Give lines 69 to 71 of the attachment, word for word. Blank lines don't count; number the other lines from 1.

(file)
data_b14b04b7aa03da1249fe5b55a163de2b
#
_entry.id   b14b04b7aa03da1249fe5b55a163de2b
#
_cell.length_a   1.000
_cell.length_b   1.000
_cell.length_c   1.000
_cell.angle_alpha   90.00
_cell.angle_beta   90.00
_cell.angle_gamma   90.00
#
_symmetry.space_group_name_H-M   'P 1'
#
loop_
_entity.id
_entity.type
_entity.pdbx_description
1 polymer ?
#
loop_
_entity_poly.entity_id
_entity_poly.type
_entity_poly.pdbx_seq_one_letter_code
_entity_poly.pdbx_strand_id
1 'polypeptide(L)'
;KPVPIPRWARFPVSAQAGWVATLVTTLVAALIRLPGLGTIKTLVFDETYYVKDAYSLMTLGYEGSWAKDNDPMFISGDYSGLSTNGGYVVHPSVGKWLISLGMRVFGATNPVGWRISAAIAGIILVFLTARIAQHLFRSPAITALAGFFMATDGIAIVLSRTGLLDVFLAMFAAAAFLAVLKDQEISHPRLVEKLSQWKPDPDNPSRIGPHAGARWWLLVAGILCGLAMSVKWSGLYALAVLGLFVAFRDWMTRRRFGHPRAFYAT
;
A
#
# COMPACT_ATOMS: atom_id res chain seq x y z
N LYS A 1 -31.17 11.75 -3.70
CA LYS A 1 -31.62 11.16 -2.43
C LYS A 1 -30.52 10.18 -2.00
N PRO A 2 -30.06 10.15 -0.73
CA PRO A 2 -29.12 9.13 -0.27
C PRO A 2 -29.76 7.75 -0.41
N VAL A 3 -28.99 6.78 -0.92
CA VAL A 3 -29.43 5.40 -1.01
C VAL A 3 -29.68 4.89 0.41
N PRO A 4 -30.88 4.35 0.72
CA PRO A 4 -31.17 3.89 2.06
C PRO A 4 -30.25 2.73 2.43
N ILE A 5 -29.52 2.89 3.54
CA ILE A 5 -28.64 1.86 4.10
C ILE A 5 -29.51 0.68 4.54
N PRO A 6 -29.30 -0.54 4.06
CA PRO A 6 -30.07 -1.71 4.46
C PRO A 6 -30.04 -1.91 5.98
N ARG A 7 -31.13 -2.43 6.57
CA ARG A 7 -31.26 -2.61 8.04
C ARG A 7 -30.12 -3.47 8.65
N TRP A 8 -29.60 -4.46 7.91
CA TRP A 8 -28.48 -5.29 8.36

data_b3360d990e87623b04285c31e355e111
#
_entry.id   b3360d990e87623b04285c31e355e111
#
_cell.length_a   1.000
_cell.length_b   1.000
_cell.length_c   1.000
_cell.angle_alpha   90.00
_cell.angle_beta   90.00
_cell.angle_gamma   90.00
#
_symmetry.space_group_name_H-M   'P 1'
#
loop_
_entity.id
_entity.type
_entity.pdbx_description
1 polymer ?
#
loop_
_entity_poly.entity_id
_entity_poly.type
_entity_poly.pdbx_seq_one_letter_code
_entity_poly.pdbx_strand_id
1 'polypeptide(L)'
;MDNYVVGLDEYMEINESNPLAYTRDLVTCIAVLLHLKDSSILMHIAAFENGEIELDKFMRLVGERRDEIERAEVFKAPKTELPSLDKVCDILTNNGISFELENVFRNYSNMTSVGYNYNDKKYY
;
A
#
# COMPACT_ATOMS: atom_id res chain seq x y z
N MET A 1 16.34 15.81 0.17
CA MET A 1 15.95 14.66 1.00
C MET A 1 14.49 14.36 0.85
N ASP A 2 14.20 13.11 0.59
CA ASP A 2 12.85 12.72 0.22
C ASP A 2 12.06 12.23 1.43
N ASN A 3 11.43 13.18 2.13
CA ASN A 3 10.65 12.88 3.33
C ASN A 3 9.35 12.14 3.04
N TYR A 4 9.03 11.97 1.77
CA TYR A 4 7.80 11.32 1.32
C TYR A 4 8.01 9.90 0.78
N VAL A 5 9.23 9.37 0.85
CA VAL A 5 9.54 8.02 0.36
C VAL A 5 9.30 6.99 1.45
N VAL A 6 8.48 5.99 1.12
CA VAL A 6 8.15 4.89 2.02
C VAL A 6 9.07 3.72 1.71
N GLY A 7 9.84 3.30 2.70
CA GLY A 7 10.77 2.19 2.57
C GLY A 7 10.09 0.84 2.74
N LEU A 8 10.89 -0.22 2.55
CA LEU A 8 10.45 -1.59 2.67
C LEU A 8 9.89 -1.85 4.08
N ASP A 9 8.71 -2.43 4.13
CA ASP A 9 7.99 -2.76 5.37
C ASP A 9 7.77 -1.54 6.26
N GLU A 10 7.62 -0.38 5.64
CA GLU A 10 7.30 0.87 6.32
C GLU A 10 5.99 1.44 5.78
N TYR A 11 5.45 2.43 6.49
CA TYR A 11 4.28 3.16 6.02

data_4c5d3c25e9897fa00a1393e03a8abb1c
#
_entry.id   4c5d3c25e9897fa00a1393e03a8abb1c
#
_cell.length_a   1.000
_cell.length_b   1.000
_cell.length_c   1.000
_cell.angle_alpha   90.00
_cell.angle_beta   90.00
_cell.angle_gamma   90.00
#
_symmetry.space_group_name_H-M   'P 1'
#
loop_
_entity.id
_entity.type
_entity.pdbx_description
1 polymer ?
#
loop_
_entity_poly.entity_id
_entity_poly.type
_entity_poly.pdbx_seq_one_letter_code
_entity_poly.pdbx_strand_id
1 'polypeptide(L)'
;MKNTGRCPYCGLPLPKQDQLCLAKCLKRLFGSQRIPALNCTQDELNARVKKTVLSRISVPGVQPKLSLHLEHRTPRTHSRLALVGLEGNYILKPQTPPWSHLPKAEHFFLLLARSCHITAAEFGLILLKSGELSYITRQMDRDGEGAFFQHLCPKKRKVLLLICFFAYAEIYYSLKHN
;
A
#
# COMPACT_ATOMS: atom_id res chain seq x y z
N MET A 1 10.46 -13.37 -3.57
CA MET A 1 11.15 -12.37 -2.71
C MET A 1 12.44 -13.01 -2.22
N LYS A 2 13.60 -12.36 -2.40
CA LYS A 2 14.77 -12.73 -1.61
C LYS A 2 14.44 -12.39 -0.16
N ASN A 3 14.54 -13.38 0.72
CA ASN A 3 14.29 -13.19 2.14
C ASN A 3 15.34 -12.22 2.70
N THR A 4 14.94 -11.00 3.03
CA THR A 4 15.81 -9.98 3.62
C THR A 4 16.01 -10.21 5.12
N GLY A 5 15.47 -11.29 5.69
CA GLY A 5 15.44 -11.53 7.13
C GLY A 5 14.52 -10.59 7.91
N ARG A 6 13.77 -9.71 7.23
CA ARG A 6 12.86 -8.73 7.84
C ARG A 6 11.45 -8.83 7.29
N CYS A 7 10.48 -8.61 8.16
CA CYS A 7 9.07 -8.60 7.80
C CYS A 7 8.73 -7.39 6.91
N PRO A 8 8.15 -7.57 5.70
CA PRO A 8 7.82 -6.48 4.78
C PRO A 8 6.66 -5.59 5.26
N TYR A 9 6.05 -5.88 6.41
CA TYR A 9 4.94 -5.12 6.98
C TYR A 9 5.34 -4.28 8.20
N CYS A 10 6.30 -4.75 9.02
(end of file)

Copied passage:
_entity.type
_entity.pdbx_description
1 polymer ?